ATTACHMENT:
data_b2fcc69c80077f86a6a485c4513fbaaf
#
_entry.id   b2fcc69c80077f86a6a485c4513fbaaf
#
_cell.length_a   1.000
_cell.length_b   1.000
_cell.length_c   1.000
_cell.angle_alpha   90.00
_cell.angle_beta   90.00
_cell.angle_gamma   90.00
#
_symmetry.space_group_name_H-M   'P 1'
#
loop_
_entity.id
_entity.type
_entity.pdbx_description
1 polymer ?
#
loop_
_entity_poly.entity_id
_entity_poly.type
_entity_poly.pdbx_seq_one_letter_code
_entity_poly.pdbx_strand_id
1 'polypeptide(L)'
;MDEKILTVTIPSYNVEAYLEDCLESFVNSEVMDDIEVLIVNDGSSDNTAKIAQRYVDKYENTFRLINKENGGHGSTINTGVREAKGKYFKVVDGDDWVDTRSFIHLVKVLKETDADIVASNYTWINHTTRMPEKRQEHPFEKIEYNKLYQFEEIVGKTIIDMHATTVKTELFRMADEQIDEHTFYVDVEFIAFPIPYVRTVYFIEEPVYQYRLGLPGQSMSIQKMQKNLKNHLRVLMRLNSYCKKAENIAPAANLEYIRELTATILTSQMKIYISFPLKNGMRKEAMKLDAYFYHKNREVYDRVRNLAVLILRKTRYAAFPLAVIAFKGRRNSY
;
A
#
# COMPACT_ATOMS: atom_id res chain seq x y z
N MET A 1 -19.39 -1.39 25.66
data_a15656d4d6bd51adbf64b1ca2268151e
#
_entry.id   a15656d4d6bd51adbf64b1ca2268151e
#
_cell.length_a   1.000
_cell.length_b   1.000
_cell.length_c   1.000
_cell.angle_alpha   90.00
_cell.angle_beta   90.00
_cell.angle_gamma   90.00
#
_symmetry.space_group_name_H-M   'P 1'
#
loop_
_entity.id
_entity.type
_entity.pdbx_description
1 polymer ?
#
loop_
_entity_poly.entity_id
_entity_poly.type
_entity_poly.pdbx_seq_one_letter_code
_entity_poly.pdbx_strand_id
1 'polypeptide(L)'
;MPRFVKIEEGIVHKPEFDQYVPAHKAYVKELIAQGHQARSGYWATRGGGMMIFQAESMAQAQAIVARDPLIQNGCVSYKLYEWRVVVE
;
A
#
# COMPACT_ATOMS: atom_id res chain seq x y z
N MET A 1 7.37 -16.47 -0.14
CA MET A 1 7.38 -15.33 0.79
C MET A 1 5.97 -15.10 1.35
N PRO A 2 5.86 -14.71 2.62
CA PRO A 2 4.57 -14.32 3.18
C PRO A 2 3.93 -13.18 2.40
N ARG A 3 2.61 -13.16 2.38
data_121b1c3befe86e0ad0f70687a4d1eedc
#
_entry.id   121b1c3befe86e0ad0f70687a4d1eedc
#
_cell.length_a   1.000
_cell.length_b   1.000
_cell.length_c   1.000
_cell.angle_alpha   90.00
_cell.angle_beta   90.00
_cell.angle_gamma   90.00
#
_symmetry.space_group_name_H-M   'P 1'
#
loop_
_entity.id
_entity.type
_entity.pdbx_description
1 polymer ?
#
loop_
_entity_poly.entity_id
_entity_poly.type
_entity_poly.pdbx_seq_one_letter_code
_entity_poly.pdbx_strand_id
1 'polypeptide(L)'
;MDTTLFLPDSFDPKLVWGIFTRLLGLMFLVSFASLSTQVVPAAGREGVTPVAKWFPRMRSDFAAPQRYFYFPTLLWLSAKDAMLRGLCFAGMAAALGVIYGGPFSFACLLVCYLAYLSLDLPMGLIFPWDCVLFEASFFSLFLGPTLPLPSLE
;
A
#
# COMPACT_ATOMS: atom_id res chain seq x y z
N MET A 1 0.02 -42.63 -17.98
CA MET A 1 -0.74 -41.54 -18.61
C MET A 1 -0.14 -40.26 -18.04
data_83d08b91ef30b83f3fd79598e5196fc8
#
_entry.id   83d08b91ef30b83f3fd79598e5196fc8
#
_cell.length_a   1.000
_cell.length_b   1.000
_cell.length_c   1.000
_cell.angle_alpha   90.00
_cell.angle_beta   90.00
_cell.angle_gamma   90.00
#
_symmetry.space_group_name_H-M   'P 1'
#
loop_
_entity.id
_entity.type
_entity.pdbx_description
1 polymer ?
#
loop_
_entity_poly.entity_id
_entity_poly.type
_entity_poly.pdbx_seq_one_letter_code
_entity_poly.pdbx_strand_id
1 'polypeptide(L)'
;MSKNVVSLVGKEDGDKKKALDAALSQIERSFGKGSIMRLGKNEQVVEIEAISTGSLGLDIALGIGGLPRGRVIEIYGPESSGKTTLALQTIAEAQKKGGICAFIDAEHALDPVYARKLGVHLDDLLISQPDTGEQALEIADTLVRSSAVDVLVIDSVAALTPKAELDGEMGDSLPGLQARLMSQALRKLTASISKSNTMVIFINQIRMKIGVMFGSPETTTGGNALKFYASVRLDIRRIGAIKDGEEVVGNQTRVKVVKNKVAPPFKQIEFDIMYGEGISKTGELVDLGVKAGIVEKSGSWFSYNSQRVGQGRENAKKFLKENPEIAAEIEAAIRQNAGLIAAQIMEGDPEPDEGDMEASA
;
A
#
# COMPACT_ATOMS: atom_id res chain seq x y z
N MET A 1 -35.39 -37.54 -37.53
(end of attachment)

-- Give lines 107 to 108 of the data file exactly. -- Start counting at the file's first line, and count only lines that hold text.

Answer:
_cell.length_b   1.000
_cell.length_c   1.000